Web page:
heard the sentinel on post 20 order somebody to go back to their quarters. Saw three prisoners outside of barracks. Heard them laughing as they returned to quarters as ordered. Saw them come out twice. Heard post 20 halt the deceased, who made some answer which he did not understand. Some little time elapsed, at least thirty seconds, between the order to halt and the firing. States that he had orders to shoot any prisoner who approached nearer than twenty feet of his post; that he is certain that time sufficient was given the deceased to return to quarters, after the order so to do was given, before the firing occurred.
By reference to the plat of Camp Morton you will observe that the sink in that portion of the camp is located at least 200 feet south of the northwestern angle of the inclosure, and in a direction from the northern extremity of Barracks A radically different from that which the prisoner was pursuing when shot. the prisoners in Barracks A had been ordered to close up the door mentioned above, as they could not be permitted to use it, but must use the door in the southern extremity of said barracks. The deceased could not have been ignorant of this order from the fact shown by the evidence that his comrades had been ordered back repeatedly by the guard when they showed themselves outside the barracks, which here approach very near to the fence. I am satisfied, from the evidence of the sentries, that it was the intention of the deceased and his comrades to rifle with the guards, if not to attempt an escape.
Very respectfully, your obedient servant,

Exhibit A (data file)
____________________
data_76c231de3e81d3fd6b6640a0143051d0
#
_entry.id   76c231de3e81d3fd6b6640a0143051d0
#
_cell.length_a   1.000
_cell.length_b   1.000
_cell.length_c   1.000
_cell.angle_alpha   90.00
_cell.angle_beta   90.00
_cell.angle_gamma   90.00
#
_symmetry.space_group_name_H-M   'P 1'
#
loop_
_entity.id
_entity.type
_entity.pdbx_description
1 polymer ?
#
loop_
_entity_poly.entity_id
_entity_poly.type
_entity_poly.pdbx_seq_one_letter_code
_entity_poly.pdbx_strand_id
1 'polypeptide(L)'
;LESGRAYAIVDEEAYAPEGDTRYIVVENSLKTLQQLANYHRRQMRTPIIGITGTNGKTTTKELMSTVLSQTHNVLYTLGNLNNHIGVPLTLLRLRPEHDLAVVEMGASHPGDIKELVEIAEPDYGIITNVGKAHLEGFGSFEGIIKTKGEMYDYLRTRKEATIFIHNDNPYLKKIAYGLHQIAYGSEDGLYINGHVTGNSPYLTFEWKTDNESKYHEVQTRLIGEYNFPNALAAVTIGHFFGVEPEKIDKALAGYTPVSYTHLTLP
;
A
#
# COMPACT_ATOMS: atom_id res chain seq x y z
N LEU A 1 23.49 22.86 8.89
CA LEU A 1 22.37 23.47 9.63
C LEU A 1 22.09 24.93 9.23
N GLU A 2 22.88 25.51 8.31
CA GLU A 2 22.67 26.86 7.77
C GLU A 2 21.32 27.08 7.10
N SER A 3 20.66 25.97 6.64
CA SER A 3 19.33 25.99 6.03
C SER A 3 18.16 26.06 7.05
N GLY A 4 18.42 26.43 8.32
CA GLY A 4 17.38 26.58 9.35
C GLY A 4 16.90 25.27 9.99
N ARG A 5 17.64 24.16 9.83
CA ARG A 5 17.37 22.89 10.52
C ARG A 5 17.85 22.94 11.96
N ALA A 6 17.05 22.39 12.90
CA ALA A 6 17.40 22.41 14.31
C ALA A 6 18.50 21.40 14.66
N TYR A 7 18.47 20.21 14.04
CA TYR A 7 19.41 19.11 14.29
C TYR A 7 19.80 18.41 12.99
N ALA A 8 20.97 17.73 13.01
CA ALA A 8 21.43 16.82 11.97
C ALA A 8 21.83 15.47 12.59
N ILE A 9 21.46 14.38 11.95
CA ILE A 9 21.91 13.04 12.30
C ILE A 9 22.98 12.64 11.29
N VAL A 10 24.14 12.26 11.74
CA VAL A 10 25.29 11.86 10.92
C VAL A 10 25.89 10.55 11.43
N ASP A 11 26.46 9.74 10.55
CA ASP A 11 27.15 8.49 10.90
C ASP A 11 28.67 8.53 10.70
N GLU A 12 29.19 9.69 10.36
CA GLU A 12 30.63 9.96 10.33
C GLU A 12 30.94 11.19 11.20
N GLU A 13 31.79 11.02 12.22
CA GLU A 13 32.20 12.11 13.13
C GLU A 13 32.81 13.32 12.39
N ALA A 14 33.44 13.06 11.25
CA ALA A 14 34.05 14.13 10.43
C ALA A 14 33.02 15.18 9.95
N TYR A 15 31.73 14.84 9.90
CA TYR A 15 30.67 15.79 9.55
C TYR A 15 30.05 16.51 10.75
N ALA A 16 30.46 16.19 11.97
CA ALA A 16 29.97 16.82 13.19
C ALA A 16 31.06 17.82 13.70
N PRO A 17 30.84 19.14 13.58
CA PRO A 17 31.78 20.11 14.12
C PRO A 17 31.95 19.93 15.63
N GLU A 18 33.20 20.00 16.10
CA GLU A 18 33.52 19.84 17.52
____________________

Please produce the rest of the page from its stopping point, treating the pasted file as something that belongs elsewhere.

A. A. STEVENS,
Colonel, Commanding Camp Morton.
Daniel S. Farrar asks if an oath or parole forced upon a non-combatant is bindings. *
FEBRUARY 10, 1864.
Paroles or bonds imposed by the enemy upon non-combatants are in violation of all the rules and usages of civilized warfare, and will n to be recognized or respected by this Government.
DALTON, February 11, 1864.
Major General G. H. THOMAS,
Commanding U. S. Army, Chattanooga:
GENERAL: I have had the honor to receive your proposal to exchange fifty of our wounded soldiers now in your hands for a like number of yours, which you suppose to be at Atlanta.
We have but forty-one wounded Federal soldiers at Atlanta, and their surgeon reports fourteen of them unable to bear removal. I accept your proposal for the others with pleasure, the exchange to be made at or near Graysville, and as soon after the arrival of the men, who have been ordered to this place, as may be convenient to you.
Most respectfully, your obedient servant,
J. E. JOHNSTON,
General, C. S. Army.
*Farrar's communication not found.